… to the skepticism over stimulus packages and the health-care overhaul on the other hand …

So a skepticism he condemns  …

 … that can be interpreted as a move toward more libertarian views.

How confusing for Nate Silver! Libertarians like some of the things he likes. But they also dislike things that he holds dear.

Well, actually, that is the case with us too.

We welcome the spread of libertarian sentiment.

We too see no reason why marijuana should be illegal.

As for same-sex marriage, we think it is an hilarious farce, but would on no account oppose it. A 12-year old boy once defined marriage for us as “a legal union between two or more things”.  Why not  more than two? Why not things or beasts as well as humans?  If – as the argument goes – they love each other? (Well, we said it’s a farce.)

Where we are strongly with libertarians is on the issue of economic freedom. As our contributing commenter Don L often recommends: accept that the Austrian School is right and allow no government interference whatsoever in economic activity – and abolish the Fed. We also advocate keeping taxes (flat-rated) very low. So low that they cannot sustain a government that does much more than it absolutely has to do – protect the liberty of the people, from outside enemies, and domestic criminals. And enforce the law of contract.

But we too have some quarrels with libertarians.

There are those among them who outrageously condone the corruption of children, even the use of them for pornography “as long as they are willing and are paid for their services”!*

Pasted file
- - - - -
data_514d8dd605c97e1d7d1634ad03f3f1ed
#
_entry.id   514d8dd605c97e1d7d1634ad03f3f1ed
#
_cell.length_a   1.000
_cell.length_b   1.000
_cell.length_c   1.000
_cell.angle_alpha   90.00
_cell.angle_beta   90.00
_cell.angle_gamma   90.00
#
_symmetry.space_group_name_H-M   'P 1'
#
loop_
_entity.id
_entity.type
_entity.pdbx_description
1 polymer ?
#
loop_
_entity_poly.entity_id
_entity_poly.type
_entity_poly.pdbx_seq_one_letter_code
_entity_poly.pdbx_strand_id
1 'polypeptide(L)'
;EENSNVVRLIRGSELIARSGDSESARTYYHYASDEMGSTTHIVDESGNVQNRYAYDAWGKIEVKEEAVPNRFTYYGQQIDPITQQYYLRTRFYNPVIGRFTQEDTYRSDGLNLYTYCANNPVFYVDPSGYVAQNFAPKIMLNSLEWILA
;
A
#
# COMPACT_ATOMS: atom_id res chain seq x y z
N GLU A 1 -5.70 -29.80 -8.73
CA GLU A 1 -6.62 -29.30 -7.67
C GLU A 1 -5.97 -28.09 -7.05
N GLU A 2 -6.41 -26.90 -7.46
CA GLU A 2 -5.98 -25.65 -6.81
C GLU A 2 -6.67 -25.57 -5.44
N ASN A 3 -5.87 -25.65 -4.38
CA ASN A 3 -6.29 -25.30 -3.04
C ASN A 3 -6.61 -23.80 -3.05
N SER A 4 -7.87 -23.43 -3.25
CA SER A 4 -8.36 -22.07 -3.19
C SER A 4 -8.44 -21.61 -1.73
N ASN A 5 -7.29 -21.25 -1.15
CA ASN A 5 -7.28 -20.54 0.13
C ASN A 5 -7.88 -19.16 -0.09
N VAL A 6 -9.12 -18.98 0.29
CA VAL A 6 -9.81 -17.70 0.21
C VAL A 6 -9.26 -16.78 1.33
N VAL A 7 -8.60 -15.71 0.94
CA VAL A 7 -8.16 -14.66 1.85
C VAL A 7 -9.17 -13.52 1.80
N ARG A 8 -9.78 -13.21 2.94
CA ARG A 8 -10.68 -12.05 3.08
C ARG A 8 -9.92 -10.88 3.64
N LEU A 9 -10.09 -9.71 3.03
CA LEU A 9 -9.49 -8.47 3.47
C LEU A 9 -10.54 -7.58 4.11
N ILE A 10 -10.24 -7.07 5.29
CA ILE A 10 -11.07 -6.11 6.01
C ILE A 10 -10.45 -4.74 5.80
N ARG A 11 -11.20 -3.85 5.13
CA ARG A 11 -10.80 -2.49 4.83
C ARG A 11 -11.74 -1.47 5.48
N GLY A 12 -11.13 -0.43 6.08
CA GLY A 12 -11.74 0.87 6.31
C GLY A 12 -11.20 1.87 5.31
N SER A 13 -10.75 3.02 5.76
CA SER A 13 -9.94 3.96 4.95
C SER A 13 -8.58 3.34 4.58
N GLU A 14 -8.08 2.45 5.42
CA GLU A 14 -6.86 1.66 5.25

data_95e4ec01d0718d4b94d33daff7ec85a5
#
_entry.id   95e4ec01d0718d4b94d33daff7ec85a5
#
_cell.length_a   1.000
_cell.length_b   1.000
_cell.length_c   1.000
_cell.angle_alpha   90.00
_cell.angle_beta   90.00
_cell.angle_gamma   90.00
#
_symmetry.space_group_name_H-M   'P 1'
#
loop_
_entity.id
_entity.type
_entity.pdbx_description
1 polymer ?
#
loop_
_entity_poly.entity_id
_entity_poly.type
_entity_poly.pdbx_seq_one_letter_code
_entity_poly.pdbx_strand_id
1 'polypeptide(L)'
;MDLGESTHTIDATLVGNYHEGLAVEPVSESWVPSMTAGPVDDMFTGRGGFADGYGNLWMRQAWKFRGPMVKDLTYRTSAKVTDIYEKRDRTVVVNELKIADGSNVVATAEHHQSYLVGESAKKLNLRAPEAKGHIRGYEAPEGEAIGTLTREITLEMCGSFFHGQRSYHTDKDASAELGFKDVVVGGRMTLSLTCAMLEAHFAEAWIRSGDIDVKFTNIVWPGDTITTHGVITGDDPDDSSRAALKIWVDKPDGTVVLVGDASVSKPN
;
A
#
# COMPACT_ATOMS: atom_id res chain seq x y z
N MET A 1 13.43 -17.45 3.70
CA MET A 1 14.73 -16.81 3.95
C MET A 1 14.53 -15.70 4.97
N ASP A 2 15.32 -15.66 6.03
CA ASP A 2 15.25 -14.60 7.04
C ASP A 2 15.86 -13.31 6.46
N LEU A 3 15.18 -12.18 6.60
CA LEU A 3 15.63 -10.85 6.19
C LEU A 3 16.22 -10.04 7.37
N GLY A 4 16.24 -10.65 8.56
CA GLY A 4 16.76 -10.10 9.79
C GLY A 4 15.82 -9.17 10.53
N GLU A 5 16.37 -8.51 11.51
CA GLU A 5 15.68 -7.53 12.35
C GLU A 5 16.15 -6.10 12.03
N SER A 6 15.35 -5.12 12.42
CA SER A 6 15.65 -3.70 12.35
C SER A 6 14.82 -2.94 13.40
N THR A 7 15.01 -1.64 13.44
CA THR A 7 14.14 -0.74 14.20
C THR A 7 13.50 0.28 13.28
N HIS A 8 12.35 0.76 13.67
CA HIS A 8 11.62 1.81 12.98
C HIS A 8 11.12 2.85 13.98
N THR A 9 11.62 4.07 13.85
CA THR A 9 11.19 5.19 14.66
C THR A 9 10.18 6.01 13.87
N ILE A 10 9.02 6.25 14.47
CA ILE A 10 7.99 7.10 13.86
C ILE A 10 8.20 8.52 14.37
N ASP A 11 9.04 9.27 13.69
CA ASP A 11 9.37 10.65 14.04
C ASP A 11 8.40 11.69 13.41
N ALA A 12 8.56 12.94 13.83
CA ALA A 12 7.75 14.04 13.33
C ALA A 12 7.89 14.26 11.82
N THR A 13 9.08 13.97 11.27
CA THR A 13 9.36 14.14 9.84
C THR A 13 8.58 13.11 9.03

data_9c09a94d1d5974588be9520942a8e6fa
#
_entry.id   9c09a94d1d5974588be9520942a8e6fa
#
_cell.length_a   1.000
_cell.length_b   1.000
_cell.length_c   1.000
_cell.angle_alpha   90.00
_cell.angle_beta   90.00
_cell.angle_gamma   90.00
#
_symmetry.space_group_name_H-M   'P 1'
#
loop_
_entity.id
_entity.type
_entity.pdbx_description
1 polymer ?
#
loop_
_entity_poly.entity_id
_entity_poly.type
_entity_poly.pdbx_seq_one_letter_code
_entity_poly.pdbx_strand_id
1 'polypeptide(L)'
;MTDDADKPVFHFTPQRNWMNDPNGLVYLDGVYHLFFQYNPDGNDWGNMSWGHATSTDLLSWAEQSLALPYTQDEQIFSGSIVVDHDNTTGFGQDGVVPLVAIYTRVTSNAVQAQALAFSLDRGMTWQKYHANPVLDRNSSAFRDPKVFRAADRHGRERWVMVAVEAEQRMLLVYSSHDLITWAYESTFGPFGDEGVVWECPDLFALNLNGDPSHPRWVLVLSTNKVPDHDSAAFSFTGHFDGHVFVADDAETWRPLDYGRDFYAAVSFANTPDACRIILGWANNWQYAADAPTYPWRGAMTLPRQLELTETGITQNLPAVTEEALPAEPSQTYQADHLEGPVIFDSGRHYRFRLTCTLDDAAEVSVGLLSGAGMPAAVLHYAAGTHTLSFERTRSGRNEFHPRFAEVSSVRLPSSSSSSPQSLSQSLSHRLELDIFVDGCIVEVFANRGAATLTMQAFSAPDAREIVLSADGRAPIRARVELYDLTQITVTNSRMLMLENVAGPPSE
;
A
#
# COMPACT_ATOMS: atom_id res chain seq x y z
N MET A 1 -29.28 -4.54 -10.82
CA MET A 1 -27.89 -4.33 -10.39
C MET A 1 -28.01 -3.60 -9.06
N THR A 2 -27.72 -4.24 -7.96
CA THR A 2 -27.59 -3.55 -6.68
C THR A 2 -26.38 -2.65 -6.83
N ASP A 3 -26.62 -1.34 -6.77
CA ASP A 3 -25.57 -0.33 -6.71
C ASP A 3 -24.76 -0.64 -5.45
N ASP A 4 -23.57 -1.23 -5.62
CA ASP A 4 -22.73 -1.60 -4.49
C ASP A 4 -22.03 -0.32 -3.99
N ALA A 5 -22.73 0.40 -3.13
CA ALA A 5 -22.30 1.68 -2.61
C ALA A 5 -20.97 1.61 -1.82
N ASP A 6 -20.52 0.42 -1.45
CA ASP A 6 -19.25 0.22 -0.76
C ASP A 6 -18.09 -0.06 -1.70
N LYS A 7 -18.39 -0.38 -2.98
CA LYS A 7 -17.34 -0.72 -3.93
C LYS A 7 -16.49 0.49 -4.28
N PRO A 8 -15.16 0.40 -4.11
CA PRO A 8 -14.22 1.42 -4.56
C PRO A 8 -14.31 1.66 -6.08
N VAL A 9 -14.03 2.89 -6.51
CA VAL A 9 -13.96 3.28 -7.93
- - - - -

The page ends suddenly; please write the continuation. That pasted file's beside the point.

Quite a large number of libertarians are historical revisionists, and some who ridiculously and with evil intent deny that the Holocaust ever happened.**

And most libertarians want America to take no notice of what’s going on in the world beyond its borders, except for trade and vacations. As if ignorance is a protection from a world full of expansionist tyrannies and ideologies.

No. None of that.

But a libertarianism that holds individual freedom as the highest value, and knows that it is only possible under the rule of law; and at the same time is committed to preserving the best of everything America has achieved in the past, is a libertarianism that we can – and do – embrace.



* We cannot link to articles that discuss this. Access to them is “forbidden”.

**Although the article we link to here does endorse what we say that some libertarians deny  the Holocaust, it goes too far in criticizing Reason and its sponsors.

  • A.Alexander

    The problem of the social movements is the natural inequality of the human abilities and gifts.And the growing start conditions equality makes this inequality disturbing. The “rich”,bankers – signs of the inequality images.Conservatives preserve the moral values that weakens,justificate this inequality.Libertarians deny this code,so they invented collectivism for creation of the moral code.(Ayn Rand delared the intuitive cod based on the reason).The inequality of the “free of envy” human who does not hate the rich is the Libertarian problem,prevents the unity.

    • I don’t think Libertarians object to social or economic inequality, A. Alexander. It’s the American “liberals” – ie. Leftists – who do that.

      • A.Alexander